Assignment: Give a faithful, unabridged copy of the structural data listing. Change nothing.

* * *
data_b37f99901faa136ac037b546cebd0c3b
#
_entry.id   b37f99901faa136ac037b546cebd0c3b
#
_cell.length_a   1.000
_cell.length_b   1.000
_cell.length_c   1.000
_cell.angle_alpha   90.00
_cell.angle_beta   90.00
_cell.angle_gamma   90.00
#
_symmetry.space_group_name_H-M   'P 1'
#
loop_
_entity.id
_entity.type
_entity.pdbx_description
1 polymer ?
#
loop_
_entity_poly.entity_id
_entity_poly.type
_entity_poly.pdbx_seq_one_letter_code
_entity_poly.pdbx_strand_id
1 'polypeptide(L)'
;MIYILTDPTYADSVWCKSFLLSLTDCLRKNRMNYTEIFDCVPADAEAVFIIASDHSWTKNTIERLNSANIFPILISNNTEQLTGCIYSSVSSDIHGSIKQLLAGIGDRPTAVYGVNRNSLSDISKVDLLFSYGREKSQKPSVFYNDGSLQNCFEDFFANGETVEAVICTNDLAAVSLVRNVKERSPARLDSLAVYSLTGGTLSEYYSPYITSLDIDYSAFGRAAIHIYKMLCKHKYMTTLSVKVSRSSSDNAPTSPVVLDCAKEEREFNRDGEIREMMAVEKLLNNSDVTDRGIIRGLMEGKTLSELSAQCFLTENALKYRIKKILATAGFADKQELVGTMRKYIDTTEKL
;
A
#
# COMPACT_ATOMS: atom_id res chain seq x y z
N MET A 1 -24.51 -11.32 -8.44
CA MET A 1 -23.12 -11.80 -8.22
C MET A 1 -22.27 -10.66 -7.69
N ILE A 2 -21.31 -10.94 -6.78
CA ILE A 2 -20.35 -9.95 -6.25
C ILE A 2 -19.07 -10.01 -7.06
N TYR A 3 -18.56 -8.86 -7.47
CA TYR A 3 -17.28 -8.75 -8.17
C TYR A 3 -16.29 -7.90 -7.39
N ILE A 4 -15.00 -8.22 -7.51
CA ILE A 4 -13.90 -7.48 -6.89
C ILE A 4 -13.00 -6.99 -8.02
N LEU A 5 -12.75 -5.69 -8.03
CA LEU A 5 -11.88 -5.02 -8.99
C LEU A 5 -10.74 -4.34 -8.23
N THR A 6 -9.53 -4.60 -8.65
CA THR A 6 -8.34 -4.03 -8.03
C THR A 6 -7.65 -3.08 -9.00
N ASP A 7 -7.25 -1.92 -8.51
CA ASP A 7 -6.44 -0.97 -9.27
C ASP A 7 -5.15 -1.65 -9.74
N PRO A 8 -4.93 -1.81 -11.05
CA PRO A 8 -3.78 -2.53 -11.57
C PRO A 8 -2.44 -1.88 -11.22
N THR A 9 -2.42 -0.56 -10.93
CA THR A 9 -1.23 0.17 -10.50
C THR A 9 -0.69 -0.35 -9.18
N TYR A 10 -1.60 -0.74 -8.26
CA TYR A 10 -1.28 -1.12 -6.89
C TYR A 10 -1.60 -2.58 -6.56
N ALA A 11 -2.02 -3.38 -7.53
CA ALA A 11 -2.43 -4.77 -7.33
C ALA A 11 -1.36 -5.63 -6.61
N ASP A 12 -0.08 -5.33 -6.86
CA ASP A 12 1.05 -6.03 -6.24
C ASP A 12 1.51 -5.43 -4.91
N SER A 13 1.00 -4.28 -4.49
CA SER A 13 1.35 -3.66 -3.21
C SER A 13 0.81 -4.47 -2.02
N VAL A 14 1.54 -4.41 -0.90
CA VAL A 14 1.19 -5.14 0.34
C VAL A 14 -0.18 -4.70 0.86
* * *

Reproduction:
data_b37f99901faa136ac037b546cebd0c3b
#
_entry.id   b37f99901faa136ac037b546cebd0c3b
#
_cell.length_a   1.000
_cell.length_b   1.000
_cell.length_c   1.000
_cell.angle_alpha   90.00
_cell.angle_beta   90.00
_cell.angle_gamma   90.00
#
_symmetry.space_group_name_H-M   'P 1'
#
loop_
_entity.id
_entity.type
_entity.pdbx_description
1 polymer ?
#
loop_
_entity_poly.entity_id
_entity_poly.type
_entity_poly.pdbx_seq_one_letter_code
_entity_poly.pdbx_strand_id
1 'polypeptide(L)'
;MIYILTDPTYADSVWCKSFLLSLTDCLRKNRMNYTEIFDCVPADAEAVFIIASDHSWTKNTIERLNSANIFPILISNNTEQLTGCIYSSVSSDIHGSIKQLLAGIGDRPTAVYGVNRNSLSDISKVDLLFSYGREKSQKPSVFYNDGSLQNCFEDFFANGETVEAVICTNDLAAVSLVRNVKERSPARLDSLAVYSLTGGTLSEYYSPYITSLDIDYSAFGRAAIHIYKMLCKHKYMTTLSVKVSRSSSDNAPTSPVVLDCAKEEREFNRDGEIREMMAVEKLLNNSDVTDRGIIRGLMEGKTLSELSAQCFLTENALKYRIKKILATAGFADKQELVGTMRKYIDTTEKL
;
A
#
# COMPACT_ATOMS: atom_id res chain seq x y z
N MET A 1 -24.51 -11.32 -8.44
CA MET A 1 -23.12 -11.80 -8.22
C MET A 1 -22.27 -10.66 -7.69
N ILE A 2 -21.31 -10.94 -6.78
CA ILE A 2 -20.35 -9.95 -6.25
C ILE A 2 -19.07 -10.01 -7.06
N TYR A 3 -18.56 -8.86 -7.47
CA TYR A 3 -17.28 -8.75 -8.17
C TYR A 3 -16.29 -7.90 -7.39
N ILE A 4 -15.00 -8.22 -7.51
CA ILE A 4 -13.90 -7.48 -6.89
C ILE A 4 -13.00 -6.99 -8.02
N LEU A 5 -12.75 -5.69 -8.03
CA LEU A 5 -11.88 -5.02 -8.99
C LEU A 5 -10.74 -4.34 -8.23
N THR A 6 -9.53 -4.60 -8.65
CA THR A 6 -8.34 -4.03 -8.03
C THR A 6 -7.65 -3.08 -9.00
N ASP A 7 -7.25 -1.92 -8.51
CA ASP A 7 -6.44 -0.97 -9.27
C ASP A 7 -5.15 -1.65 -9.74
N PRO A 8 -4.93 -1.81 -11.05
CA PRO A 8 -3.78 -2.53 -11.57
C PRO A 8 -2.44 -1.88 -11.22
N THR A 9 -2.42 -0.56 -10.93
CA THR A 9 -1.23 0.17 -10.50
C THR A 9 -0.69 -0.35 -9.18
N TYR A 10 -1.60 -0.74 -8.26
CA TYR A 10 -1.28 -1.12 -6.89
C TYR A 10 -1.60 -2.58 -6.56
N ALA A 11 -2.02 -3.38 -7.53
CA ALA A 11 -2.43 -4.77 -7.33
C ALA A 11 -1.36 -5.63 -6.61
N ASP A 12 -0.08 -5.33 -6.86
CA ASP A 12 1.05 -6.03 -6.24
C ASP A 12 1.51 -5.43 -4.91
N SER A 13 1.00 -4.28 -4.49
CA SER A 13 1.35 -3.66 -3.21
C SER A 13 0.81 -4.47 -2.02
N VAL A 14 1.54 -4.41 -0.90
CA VAL A 14 1.19 -5.14 0.34
C VAL A 14 -0.18 -4.70 0.86